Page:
“The point is that girls and women, even those who lead narrow and constricted lives, those who wield no influence, who have a limited experience in the world, are just as significant and important as boys and men.” – Roxana Robinson

Quotes by Alice Munro

“Why is it a surprise to find that people other than ourselves are able to tell lies?”  – Alice Munro

“People’s lives … were dull, simple, amazing and unfathomable – deep caves paved with kitchen linoleum.”  – Alice Munro, ‘The Lives of Girls and Women’

“You cannot let your parents anywhere near your real humiliations.” – Alice Munro, ‘Open Secrets’

“Never underestimate the meanness in people’s souls… Even when they’re being kind… especially when they’re being kind.” ― Alice Munro

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8 responses to this post.

  1. I’ve never read her! I know, I know…
    But I have so many collections of short stories that I’ve never got round to reading, and you know, another one about ‘women’, I haven’t been tempted, so far…

    Liked by 1 person

    Reply

    • Hi Lisa,
      Wow, You must be the only one in the world who hasn’t read Alice Munro. I hadn’t read much of Charles Dickens, until I came to the realization that I loved watching ‘The Christmas Carol’, then I read ‘Oliver Twist’ and a ‘A Tale of Two Cities’. Even quite recently he wasn’t considered ‘real’ literature.

      Liked by 1 person

      Reply

      • What? Dickens not real literature? *gasp* I must spring to his defence!
        He certainly was when I studied English Lit at university: I read everything he wrote that year, presented a seminar about him, and got an HD for it. And he gets a whole column and a half in the Oxford Companion to EngLit, my edition first published in 1967, not to mention a whole chapter in The New English Guide to English Lit, Vol 6, not coincidentally titled ‘From Dickens to Hardy. E.M. Forster, in Aspects of the Novel, calls him a genius. And that’s just from three books I can ransack from my own shelves!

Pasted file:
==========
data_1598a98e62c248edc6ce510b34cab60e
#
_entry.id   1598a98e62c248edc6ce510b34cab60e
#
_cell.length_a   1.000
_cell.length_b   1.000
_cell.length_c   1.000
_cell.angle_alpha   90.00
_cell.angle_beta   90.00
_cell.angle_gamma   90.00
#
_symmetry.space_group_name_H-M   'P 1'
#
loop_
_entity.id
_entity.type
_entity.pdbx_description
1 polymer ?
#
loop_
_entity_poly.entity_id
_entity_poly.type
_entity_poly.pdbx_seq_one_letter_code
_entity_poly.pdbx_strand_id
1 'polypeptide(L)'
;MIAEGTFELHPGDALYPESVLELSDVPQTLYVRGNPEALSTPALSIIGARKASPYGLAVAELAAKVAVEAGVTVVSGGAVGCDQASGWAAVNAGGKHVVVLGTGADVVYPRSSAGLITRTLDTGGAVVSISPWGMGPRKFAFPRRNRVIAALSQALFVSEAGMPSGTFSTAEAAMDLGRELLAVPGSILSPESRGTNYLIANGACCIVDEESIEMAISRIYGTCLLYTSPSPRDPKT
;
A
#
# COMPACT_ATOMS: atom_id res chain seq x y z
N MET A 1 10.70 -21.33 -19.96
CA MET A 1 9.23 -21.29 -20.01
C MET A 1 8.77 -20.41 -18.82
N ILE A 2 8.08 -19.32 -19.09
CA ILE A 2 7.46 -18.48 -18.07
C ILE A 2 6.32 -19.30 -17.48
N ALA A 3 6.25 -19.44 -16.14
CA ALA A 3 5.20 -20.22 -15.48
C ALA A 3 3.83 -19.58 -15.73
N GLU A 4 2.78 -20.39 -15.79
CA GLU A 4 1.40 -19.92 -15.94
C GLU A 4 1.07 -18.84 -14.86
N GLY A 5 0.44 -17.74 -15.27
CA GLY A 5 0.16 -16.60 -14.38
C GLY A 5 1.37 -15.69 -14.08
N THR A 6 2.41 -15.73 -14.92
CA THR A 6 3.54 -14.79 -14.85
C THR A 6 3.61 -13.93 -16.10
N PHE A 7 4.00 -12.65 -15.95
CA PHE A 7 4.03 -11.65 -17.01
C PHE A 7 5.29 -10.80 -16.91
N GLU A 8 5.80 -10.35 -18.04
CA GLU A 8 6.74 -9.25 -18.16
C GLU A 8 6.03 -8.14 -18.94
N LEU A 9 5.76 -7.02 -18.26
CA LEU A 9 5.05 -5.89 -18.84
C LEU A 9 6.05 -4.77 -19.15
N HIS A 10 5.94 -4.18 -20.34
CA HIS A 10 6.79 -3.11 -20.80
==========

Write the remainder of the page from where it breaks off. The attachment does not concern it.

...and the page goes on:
Liked by 2 people

        Reply

        • Yes, some of us accustomed to reading Russian authors like Tolstoy, Dostoyevsky, and Chekhov considered Dickens novels about London orphans kind of hokey. I avoided Dickens for years. I think Dickens’ stock has risen since then. I have always been moved by ‘A Christmas Carol’, so I guess there is hope for me yet.
          You seem to have a much stronger literature background than I do as I never formally studied it but it became an obsession for me about 1977 and has been ever since..

          Liked by 1 person

          Reply

  2. I have three of her books unread on my shelves. This post is a good reminder why I need to continue to stick to my TBR challenge this year. So many good authors sitting around the room I need to interact with. Great post. Wonderful lady.

    Liked by 1 person

    Reply

    • Hi TravellinPenguin,
      Alice Munro is one of those writers it is easy to overlook, because she has been so steady and reliable throughout her career with another collection of stories about every four years. It was New Yorker magazine that really first gave her a big break by publishing her early stories.

      Liked by 1 person

      Reply

  3. We all love Munro, and it is great she won the Nobel. My husband gave me The Moons of Jupiter and I was hooked. She made me appreciate short stories, a form I had never cared for before.

    Liked by 1 person

    Reply

    • Hi Kat,
      I’ve never stayed away from short stories. I don’t read the individual short stories in the New Yorker which I subscribe to, but I do read a lot of the collections. I guess I need to read a full book to get a sense of completion.

      Like

      Reply